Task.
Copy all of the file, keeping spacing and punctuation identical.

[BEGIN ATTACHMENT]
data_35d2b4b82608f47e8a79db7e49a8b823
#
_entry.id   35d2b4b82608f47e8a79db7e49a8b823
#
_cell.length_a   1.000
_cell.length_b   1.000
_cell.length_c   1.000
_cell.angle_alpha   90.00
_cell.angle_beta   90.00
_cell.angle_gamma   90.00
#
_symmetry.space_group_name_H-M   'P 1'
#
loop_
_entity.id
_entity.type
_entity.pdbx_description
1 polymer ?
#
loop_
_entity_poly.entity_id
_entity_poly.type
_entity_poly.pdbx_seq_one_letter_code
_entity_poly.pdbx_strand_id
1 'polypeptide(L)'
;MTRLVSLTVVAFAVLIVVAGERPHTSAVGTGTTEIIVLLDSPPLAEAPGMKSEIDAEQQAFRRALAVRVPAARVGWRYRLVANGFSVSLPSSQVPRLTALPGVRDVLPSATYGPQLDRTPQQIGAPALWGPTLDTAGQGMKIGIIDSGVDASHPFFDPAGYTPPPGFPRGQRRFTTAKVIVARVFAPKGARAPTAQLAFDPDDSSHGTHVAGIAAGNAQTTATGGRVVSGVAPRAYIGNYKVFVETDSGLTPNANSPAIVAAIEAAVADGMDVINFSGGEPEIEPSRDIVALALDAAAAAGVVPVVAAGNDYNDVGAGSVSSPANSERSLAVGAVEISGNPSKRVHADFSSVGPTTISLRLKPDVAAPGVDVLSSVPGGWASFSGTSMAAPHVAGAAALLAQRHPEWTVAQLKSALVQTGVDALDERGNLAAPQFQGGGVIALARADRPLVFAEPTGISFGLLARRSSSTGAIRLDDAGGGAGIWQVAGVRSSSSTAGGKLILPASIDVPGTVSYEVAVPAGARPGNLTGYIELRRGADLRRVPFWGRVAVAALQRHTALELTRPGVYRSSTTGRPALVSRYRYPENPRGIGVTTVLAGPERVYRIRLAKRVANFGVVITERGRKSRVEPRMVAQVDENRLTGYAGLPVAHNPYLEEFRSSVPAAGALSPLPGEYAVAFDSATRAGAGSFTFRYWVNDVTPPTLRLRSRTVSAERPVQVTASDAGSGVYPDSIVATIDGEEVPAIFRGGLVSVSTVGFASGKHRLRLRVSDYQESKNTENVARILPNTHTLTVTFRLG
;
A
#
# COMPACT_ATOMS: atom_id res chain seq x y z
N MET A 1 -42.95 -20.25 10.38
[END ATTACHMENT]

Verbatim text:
data_35d2b4b82608f47e8a79db7e49a8b823
#
_entry.id   35d2b4b82608f47e8a79db7e49a8b823
#
_cell.length_a   1.000
_cell.length_b   1.000
_cell.length_c   1.000
_cell.angle_alpha   90.00
_cell.angle_beta   90.00
_cell.angle_gamma   90.00
#
_symmetry.space_group_name_H-M   'P 1'
#
loop_
_entity.id
_entity.type
_entity.pdbx_description
1 polymer ?
#
loop_
_entity_poly.entity_id
_entity_poly.type
_entity_poly.pdbx_seq_one_letter_code
_entity_poly.pdbx_strand_id
1 'polypeptide(L)'
;MTRLVSLTVVAFAVLIVVAGERPHTSAVGTGTTEIIVLLDSPPLAEAPGMKSEIDAEQQAFRRALAVRVPAARVGWRYRLVANGFSVSLPSSQVPRLTALPGVRDVLPSATYGPQLDRTPQQIGAPALWGPTLDTAGQGMKIGIIDSGVDASHPFFDPAGYTPPPGFPRGQRRFTTAKVIVARVFAPKGARAPTAQLAFDPDDSSHGTHVAGIAAGNAQTTATGGRVVSGVAPRAYIGNYKVFVETDSGLTPNANSPAIVAAIEAAVADGMDVINFSGGEPEIEPSRDIVALALDAAAAAGVVPVVAAGNDYNDVGAGSVSSPANSERSLAVGAVEISGNPSKRVHADFSSVGPTTISLRLKPDVAAPGVDVLSSVPGGWASFSGTSMAAPHVAGAAALLAQRHPEWTVAQLKSALVQTGVDALDERGNLAAPQFQGGGVIALARADRPLVFAEPTGISFGLLARRSSSTGAIRLDDAGGGAGIWQVAGVRSSSSTAGGKLILPASIDVPGTVSYEVAVPAGARPGNLTGYIELRRGADLRRVPFWGRVAVAALQRHTALELTRPGVYRSSTTGRPALVSRYRYPENPRGIGVTTVLAGPERVYRIRLAKRVANFGVVITERGRKSRVEPRMVAQVDENRLTGYAGLPVAHNPYLEEFRSSVPAAGALSPLPGEYAVAFDSATRAGAGSFTFRYWVNDVTPPTLRLRSRTVSAERPVQVTASDAGSGVYPDSIVATIDGEEVPAIFRGGLVSVSTVGFASGKHRLRLRVSDYQESKNTENVARILPNTHTLTVTFRLG
;
A
#
# COMPACT_ATOMS: atom_id res chain seq x y z
N MET A 1 -42.95 -20.25 10.38